~ Meet Django Reinhardt: The Gypsy Jazz Man ~
by the late Jacob Faust edited by Tam Francis
If ever there was a worthy account of this fascinating guitarist, this would be it. It chronologically details the life of Django from his turbulent early years to his rise to fame and eventual legendary status in Europe.
Born in Belgium in 1910 to gypsy parents, Django became an innovator of European jazz, rose to fame as a hero among his fellow gypsies, and is still considered to be one of the greatest jazz guitarists.
However, this extremely gifted man led his life as randomly as his solos. It was not only his mastery of the guitar that made him such an interesting figure, but his concept of living in general. He seemed beholden to none. When he wanted to drop everything and travel, he did. This book gives an incredible examples of his odd persona at work.
Forming a Band
When his string quintet was founded with Stehpane Grappelli, and rose to great fame, many American musicians found themselves seeking him out in France while on tour. Benny Goodman, Benny Carter, members of the Glenn Miller Orchestra, Dizzy Gillespie, and Duke Ellington, all searched for him while in Paris, if not to play with him, to just listen. Duke Ellington in particular was a good friend of Django, and Django, needless to say, a big fan of The Duke.
In 1946 Django accepted Duke’s invitation to tour the States, but due to Django’s misconceptions of America, and his gypsy habits of showing up late, if at all, the tour which included Carnegie Hall was a disappointment. He never returned to America.
Europe Digs Django’s Jive
Despite his lack of popularity in the United States, Django thrived in Europe. He was able to record during the war years and was protected from being hauled away to concentration camps like many other gypsies due to his German last name (which is ironic because he was illiterate and couldn’t spell his last name). What he lacked in grammar, he made up for in music. Never learning music theory, how to read or write music, her relied on his well trained ear and imagination.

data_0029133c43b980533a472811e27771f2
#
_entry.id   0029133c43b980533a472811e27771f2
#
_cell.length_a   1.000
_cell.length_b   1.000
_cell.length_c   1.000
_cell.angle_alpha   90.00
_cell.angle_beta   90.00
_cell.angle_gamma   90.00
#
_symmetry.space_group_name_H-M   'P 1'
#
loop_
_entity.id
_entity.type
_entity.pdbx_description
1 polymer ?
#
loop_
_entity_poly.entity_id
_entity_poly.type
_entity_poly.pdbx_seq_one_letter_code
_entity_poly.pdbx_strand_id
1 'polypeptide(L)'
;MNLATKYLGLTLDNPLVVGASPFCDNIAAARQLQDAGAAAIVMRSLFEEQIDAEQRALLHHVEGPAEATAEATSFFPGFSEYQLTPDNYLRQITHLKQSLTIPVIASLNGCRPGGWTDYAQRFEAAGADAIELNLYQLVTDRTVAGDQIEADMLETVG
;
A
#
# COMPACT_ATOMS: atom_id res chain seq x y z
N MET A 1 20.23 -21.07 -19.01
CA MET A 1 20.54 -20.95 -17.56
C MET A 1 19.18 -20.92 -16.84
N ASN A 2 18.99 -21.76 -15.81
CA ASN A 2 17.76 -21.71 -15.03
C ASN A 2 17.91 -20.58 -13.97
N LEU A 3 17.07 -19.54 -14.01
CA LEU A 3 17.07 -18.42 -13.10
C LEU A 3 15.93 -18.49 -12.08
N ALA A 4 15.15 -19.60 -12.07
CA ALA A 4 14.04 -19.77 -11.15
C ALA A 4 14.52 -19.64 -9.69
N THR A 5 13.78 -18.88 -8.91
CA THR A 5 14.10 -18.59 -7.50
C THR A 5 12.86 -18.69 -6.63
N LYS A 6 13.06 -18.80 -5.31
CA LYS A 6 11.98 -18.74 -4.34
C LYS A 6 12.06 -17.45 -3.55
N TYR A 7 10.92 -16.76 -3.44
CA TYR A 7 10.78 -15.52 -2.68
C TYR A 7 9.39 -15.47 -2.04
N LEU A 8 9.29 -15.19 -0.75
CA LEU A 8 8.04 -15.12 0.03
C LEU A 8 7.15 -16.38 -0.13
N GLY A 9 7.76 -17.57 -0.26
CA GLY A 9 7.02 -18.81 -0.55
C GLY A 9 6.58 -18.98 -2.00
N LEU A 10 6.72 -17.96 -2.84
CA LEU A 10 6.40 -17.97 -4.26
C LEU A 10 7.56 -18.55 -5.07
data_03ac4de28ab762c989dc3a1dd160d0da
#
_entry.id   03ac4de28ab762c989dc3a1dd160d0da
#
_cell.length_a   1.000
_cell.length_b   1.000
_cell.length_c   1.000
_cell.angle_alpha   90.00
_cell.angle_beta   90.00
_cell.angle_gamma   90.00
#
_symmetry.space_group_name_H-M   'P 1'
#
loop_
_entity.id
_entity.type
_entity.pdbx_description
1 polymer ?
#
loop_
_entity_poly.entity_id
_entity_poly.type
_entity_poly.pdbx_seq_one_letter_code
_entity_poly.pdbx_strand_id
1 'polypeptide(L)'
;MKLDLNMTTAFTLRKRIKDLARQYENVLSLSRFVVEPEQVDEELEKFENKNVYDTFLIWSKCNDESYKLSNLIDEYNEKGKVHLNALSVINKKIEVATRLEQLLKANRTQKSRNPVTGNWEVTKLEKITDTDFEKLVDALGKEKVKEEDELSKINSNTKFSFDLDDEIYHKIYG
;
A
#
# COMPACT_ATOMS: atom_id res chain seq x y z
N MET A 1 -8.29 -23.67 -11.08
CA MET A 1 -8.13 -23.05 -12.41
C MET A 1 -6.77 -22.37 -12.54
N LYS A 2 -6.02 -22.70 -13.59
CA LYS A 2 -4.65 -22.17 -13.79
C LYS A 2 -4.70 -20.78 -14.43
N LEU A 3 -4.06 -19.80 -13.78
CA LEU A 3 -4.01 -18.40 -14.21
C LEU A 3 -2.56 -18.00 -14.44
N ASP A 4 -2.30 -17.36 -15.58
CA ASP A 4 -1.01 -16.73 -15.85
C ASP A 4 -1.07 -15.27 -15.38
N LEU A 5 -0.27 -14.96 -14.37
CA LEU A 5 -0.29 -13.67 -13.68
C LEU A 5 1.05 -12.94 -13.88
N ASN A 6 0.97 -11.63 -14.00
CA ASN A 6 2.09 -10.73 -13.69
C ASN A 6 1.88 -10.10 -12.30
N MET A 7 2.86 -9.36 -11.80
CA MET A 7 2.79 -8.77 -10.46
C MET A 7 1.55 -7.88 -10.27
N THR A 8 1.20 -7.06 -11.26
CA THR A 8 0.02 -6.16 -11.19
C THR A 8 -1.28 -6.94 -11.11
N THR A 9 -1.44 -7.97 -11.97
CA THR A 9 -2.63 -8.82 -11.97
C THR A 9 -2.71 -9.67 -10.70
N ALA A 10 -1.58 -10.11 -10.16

He made beautiful ballads such as Nuages, and Manoir De Mes Reves, haunting refrains like Tears, and Minor Swing, and songs that sounded as if they were written for a big band like Djangology and Swing 41. He was a true musician. He knew what music fit a certain time of the day. He was not only a blistering hot soloist, but a great accompanist as well. And when Be Bop cam in, he held his ground and was more than able to make smooth transition and yet keep the swing in his playing. He did record plenty with a semi-hollow bodied electronic Gibson guitar, but seemed to prefer his hand crafted Flavino, a rare guitar that takes years to make and more money than most would see in a lifetime.
Django died of a stroke on May 5th 1953 at the age of 43. The cause of the stroke is a mystery and until the end of his life he refused to see a Doctor. His last words when a Doctor was called were, “You’ve come now, have you?”
This book provides wonderful insight from a firsts hand perspective. It accounts every significant and many insignificant events without losing the reader’s interest. It also contains an authoritative discography complete with legend, listing every recording Django took part in. It’s just a shame those 78s are so damn hard to get a hold of today. I highly recommend you get a CD by Django if you don’t already have one. I am almost heartbroken that more people don’t know about him and those that do, only know from what they’ve seen in Swing Kids or heard at swing dances. It is a rewarding experience to listen and read about this great artist. I hope that it will change your life as it has mine.
He did more for guitar than any other man in jazz. His way of playing was unlike anyone else and jazz is different because of him. There can be many other fine guitarists, but never can there be another Reinhardt. I’m sure of that ~ Stephane Grappelli.
Vintage Enthusiast Rating:
- Fashion: ♥
- Music: ♥♥♥♥♥
- Dance: ♥
As a personal note. I absolutely love to Bal-Swing and Balboa to Django. Do you? Any favorite Django or Hot Club songs you’d like to share?
Tam Francis is writer, blogger, swing dance teacher, avid vintage collector, and seamstress. She shares her love of this genre through her novels, blog, and short stories. She enjoys hearing from you, sharing ideas, forging friendships, and exchanging guest blogs. For all the Girl in the Jitterbug Dress news, give-aways, events, and excitement, make sure to join her list and like her FB page! Join my list ~ Facebook page